Model shows effects of giant meteorite strike
Ever wondered exactly what would happen if a massive meteorite hit the Earth? Princeton University scientists can show you.
They've created a new model that, they say, can more accurately simulate the seismic fallout of such an impact by taking into account Earth's elliptical shape, surface features and ocean depths. Current models use a featureless sphere.
The model simulates how seismic waves generated by a meteorite collision would spread across and within the planet.
"After a meteorite impact, seismic waves travel outward across the Earth's surface like after a stone is thrown in water. These waves travel all the way around the globe and meet in a single point on the opposite side from the impact known as the antipode," says lead author Matthias Meschede of the University of Munich.
Our model shows that because the Earth is elliptical and its surface is heterogeneous those waves travel with different speeds in different areas, changing where the waves end up on the other side of the world and the waves' amplitude when they get there. These waves also are influenced by the interior."
The researchers started by simulating the meteorite strike that caused the Chicxulub crater in Mexico 65 million years ago, an impact two million times more powerful than a hydrogen bomb that's believed to have triggered the extinction of the dinosaurs.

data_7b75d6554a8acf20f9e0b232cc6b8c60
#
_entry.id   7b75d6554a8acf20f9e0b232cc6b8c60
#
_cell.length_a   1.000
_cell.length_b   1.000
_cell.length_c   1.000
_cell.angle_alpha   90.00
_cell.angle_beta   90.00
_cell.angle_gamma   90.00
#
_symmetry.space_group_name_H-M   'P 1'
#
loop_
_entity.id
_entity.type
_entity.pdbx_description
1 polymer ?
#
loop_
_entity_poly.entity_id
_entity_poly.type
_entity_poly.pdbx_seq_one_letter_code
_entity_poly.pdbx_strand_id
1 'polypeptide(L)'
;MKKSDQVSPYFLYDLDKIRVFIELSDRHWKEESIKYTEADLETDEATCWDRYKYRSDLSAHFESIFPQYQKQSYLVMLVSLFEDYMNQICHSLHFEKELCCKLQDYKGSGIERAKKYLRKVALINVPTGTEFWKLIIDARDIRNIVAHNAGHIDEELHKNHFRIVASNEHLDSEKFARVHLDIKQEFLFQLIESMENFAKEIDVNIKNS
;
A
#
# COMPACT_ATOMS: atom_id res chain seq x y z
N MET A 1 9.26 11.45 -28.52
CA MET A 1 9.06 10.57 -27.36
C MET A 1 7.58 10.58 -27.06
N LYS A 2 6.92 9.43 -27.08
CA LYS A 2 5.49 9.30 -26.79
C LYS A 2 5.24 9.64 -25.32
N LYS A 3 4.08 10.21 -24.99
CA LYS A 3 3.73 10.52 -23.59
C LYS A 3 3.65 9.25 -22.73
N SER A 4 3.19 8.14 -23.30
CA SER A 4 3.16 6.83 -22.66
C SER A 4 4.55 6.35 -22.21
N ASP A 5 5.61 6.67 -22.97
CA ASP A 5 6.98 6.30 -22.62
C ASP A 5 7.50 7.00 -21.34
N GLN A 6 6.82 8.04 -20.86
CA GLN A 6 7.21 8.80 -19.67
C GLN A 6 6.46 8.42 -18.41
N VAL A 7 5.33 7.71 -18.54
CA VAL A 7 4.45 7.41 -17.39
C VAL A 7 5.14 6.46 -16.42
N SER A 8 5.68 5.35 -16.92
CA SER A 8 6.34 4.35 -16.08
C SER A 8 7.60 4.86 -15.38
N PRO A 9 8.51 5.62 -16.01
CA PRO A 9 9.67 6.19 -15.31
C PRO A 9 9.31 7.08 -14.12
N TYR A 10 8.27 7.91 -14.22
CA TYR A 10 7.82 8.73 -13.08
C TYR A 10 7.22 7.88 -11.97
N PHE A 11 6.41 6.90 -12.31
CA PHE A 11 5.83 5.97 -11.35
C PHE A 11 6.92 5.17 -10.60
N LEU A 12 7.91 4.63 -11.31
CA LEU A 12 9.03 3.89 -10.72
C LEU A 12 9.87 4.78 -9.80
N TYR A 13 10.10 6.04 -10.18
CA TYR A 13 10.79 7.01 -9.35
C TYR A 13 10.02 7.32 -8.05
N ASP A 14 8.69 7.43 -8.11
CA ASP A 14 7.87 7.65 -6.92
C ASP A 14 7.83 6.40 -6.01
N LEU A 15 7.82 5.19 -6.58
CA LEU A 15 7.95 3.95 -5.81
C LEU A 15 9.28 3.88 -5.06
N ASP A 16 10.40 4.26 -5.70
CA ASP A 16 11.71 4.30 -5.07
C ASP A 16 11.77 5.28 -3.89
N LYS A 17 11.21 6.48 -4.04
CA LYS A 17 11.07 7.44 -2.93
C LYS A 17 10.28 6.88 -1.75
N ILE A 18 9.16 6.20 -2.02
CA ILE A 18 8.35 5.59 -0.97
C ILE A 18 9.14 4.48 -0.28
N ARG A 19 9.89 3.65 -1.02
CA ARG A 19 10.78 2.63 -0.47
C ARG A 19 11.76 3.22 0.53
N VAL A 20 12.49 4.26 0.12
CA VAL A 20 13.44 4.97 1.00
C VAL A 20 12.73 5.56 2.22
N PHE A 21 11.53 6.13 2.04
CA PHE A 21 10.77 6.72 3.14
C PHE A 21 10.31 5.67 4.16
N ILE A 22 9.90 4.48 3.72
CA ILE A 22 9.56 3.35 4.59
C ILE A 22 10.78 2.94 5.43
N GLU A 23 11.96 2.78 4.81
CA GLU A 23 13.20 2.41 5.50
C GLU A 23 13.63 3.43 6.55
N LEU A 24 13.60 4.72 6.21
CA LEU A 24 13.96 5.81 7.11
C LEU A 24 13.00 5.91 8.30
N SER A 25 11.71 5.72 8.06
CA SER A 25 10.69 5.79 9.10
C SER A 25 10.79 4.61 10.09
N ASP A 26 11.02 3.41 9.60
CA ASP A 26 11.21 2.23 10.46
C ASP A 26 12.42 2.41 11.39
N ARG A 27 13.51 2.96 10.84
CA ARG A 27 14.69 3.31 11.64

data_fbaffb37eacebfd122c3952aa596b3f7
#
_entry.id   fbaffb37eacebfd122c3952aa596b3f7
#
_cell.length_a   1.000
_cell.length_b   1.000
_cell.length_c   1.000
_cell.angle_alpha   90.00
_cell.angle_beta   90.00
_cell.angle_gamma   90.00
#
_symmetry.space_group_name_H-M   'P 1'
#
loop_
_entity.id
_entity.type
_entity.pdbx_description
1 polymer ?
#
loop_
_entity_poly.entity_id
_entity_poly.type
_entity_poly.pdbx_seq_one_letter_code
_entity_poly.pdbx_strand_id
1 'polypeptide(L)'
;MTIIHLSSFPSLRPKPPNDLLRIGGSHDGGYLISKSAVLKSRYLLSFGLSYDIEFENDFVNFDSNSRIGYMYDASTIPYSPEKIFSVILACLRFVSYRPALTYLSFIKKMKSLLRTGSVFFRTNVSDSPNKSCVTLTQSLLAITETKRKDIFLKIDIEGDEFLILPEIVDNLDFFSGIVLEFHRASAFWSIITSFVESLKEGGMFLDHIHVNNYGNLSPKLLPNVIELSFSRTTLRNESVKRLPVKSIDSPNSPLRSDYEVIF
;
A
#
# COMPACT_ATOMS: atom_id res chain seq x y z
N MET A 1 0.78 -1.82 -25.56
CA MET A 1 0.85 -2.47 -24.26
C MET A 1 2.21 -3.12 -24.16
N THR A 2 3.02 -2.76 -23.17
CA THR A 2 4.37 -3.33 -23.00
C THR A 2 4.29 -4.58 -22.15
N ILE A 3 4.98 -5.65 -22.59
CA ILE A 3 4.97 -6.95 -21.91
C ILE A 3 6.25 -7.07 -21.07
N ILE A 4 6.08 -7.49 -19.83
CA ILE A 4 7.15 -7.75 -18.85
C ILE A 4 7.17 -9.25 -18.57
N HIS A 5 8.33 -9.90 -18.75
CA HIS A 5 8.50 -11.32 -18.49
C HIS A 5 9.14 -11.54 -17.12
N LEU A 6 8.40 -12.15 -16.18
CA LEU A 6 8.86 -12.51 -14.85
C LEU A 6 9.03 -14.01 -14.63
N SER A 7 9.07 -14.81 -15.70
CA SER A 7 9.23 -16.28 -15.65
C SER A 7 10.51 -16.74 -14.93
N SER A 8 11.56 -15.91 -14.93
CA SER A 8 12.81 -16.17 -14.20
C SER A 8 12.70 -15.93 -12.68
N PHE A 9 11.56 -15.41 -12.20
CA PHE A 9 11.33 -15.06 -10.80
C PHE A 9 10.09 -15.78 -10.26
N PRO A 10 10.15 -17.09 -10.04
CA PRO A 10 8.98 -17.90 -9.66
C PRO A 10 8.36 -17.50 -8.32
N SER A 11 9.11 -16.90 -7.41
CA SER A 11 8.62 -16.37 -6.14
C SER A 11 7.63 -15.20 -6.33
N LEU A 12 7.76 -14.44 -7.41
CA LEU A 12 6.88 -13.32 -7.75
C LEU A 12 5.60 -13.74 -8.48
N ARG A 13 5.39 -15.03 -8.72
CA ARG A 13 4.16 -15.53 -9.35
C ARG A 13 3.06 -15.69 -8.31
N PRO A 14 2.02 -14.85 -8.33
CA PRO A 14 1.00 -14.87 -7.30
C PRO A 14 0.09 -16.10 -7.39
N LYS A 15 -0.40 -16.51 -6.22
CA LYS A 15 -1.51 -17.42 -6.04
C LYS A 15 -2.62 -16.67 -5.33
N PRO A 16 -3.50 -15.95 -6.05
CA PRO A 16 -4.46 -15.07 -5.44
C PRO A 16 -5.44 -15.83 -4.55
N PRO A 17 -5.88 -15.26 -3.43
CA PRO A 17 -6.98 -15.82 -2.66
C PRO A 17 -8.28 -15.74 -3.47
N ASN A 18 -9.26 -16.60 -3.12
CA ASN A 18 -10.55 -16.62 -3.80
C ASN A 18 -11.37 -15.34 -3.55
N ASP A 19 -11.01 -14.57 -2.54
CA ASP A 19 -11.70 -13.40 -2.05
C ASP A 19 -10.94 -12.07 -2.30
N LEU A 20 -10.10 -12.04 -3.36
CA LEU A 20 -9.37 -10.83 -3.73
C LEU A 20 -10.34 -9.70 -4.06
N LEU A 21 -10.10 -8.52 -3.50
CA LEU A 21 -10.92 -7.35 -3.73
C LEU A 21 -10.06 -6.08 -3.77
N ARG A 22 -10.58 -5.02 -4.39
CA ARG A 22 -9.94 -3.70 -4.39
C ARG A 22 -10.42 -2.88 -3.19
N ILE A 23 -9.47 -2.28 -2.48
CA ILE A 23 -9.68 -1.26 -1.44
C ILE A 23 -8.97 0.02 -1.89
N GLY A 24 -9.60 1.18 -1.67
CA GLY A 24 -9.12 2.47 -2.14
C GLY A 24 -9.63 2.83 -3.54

They found that the impact's seismic waves would be scattered and unfocused, resulting in less severe ground displacement, tsunamis, and seismic and volcanic activity than previously theorized.
There's a prominent theory that the meteorite triggered huge volcanic eruptions that changed the climate, originating in the Deccan Traps in India - roughly on the opposite side of the Earth from the Chicxulub crater at the time. But the new model implies this is unlikely.
"Regarding the mass extinction, we saw from our measurements that a Chicxulub-sized impact alone would be too small to cause such a large volcanic eruption as what occurred at the Deccan Traps," says Meschede.
"Our model shows that the antipodal focusing of the seismic wave from such an impact was hugely overestimated in previous calculations, which used a spherical-Earth model."